The History of Costa Rica

We all know Costa Rica as the rich land of sandy beaches and bio-diverse, lush-green forests. We know there is plenty of activities to do and there is a peaceful paradise that people flock to whenever time permits.  Today we’ll dive into the factual history of Costa Rica so anyone visiting can be educated on how it became the country it is today.

It is true that Costa Rica is mainly famous for its beaches, wild life conservation work and UNESCO World Heritage Sites, but did you know it has an equally rich history? Let us take a thorough trip down the history lane and get to know the land of sandy, white beaches a bit more!

A Little Geography Would Do You Good!

Costa Rica is a country in Central America, bordered by Nicaragua, Panama, Caribbean Sea and Pacific Ocean. Since it is bordered by Caribbean Sea and Pacific Ocean, it is no surprise that it is famous for its beautiful and scenic beaches. There are 14 known volcanoes, out of which 6 have erupted during the past 75 years.

It has a typical tropical climate, which is just perfect for the many rain-forests that it has! Costa Rica is also home to a variety of plants and animals and has been working towards conservation of wild-life, both flora and fauna.

The Rich History of Costa Rica

We all know that Christopher Columbus was the first known explorer to encounter Costa Rica, back in 1502. But even before that, there was civilization.

Before Christopher Columbus’s Expedition

Before Christopher Columbus made his fourth and final voyage to the New World, people were already living there for thousands of years. It is just that nobody knew about them. Archaeologists have uncovered proof that there was civilization, dating back to 10,000 years. It is believed that there was an overlapping of Mesoamerican and Andean cultures. Presence of South-American arrows and Clovis culture type spear-heads has further given proof to this theory.

Among the most important and mysterious relics are the granite spheres, which are now part of UNESCO World Heritage Sites. These range in size from a baseball to big Volkswagen bus! Ruins of an ancient city with proper aqueducts have been found near San Jose’ and indicate that the people living there were very organized and thorough. Pottery and farming were important, as shards of pots, vases etc. have been found, dating back to 2000-3000 BCE. However, the impact of this civilization is not said to be much because of the Spanish colonization. Even now, two known tribes still inhabit the mountains of Cordillera de Talamanca.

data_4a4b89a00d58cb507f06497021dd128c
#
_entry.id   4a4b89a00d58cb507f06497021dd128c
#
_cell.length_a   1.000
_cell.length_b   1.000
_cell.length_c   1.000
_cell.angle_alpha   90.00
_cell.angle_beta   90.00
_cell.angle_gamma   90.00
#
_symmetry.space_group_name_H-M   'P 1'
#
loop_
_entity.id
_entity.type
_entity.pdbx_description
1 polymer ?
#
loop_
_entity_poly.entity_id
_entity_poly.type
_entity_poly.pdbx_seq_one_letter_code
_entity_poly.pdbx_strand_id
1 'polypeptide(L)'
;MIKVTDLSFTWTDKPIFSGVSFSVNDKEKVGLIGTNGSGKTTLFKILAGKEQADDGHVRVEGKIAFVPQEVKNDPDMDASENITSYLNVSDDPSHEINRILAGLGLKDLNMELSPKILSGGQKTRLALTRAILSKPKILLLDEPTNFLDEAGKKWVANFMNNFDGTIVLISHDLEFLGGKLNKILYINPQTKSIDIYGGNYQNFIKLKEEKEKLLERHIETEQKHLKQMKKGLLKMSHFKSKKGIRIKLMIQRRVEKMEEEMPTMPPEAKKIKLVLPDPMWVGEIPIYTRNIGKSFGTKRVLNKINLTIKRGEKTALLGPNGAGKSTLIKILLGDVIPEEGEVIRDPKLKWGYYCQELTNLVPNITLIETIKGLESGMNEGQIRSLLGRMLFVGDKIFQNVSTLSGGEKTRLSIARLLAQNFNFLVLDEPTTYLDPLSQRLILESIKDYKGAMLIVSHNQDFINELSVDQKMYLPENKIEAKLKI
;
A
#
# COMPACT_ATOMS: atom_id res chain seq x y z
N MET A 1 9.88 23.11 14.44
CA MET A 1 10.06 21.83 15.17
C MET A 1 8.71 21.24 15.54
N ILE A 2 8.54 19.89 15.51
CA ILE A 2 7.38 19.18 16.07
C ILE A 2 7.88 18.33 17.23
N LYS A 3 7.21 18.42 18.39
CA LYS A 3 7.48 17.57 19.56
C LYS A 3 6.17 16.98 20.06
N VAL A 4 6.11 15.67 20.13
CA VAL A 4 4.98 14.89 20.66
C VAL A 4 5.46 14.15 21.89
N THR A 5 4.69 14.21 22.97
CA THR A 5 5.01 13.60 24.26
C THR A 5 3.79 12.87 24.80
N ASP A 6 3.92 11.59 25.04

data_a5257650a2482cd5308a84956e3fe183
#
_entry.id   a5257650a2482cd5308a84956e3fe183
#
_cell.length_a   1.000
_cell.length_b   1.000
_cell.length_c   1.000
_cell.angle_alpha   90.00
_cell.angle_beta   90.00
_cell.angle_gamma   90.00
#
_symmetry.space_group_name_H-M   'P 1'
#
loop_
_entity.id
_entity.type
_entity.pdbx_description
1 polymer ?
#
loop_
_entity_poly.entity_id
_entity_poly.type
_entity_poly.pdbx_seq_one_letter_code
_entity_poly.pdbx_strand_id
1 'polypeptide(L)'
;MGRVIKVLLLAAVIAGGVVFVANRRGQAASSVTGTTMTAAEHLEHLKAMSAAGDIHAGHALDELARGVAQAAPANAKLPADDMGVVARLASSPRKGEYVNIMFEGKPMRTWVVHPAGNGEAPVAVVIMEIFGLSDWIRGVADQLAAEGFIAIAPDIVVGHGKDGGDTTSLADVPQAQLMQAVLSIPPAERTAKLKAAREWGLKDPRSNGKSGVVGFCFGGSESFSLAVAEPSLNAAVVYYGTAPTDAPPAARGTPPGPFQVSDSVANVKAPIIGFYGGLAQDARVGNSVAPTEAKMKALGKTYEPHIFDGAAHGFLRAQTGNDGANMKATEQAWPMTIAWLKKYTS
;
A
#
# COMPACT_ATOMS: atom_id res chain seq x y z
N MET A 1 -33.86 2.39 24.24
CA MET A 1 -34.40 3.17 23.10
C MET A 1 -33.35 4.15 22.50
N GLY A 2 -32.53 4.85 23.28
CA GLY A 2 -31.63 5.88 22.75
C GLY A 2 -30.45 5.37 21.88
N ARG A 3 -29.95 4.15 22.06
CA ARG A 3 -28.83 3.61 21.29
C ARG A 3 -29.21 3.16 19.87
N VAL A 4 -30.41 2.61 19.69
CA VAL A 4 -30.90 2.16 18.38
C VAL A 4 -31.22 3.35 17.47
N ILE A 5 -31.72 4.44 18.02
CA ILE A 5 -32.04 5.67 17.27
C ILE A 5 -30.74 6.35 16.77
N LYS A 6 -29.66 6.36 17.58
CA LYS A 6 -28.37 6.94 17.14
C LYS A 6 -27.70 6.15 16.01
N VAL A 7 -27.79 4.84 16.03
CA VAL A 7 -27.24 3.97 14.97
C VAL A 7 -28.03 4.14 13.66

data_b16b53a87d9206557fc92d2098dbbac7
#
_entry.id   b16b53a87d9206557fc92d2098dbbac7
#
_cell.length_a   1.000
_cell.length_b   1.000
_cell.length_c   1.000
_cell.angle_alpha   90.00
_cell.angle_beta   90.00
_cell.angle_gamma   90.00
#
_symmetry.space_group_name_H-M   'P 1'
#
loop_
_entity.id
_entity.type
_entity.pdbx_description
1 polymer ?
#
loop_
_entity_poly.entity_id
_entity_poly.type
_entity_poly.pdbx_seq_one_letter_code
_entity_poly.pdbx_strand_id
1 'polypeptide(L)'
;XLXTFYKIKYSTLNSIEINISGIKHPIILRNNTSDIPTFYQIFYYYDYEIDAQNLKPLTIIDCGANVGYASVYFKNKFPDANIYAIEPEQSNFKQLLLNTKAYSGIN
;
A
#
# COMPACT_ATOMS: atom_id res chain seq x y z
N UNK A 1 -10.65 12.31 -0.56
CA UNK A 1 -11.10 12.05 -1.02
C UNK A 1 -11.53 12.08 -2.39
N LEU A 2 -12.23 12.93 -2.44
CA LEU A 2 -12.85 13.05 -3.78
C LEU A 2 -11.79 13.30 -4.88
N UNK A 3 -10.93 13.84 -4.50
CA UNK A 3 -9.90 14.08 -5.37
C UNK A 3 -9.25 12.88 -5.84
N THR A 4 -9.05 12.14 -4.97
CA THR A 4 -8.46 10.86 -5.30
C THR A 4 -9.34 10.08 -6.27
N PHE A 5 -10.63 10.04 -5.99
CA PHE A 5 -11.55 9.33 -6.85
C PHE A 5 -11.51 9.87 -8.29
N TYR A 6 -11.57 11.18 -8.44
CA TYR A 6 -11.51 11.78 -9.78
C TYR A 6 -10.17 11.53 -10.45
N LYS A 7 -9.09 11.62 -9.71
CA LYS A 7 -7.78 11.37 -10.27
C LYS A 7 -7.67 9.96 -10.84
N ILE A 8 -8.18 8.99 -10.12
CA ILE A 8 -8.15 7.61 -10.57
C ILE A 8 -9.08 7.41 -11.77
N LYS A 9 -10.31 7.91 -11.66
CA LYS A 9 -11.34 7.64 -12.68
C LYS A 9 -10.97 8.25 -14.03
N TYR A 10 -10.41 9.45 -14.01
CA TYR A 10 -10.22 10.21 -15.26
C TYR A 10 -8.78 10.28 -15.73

The Spanish Colonization

During Spanish colonization, Costa Rica was mostly overlooked. It was left to develop on its own. Lack of resources such as silver or gold, specifically, made Costa Rica a very poor and sparsely inhabited region. Indigenous population was sparse that prevented establishment of plantations. The local settlers had to work on their own. As a result, it was isolated and was considered the ‘Poorest and most miserable Spanish Colony in America’, as proclaimed by a Spanish governor in 1719.

It is believed that the indigenous population was sparse because they either fled from the colonial rule or were perished by the deadly smallpox, brought in by the Spaniards. Since there was no work force, African slaves were brought in to fill the boots. Around 70,000 of their descendants still live in Costa Rica.

The lack of labor force actually worked in favor of Costa Rica, in the long run. Out of all the Spanish colonies, Costa Rica has enjoyed the least influence. It was a tough place to settle in and people were left on their own. The first and proper colonial settlement happened in 1562 under Juan Vaquez de Coronado.

The Rebellion and Independence

Costa Rica never fought for independence on its own, but it was the Mexican rebellion that bought independence for all in 1821. Heredia and Cartago, two years after Mexican war of independence, sparked a civil war by opting to become part of Mexico.

However, the republican cities of San Jose and Alajuela soundly defeated them and established sovereignty.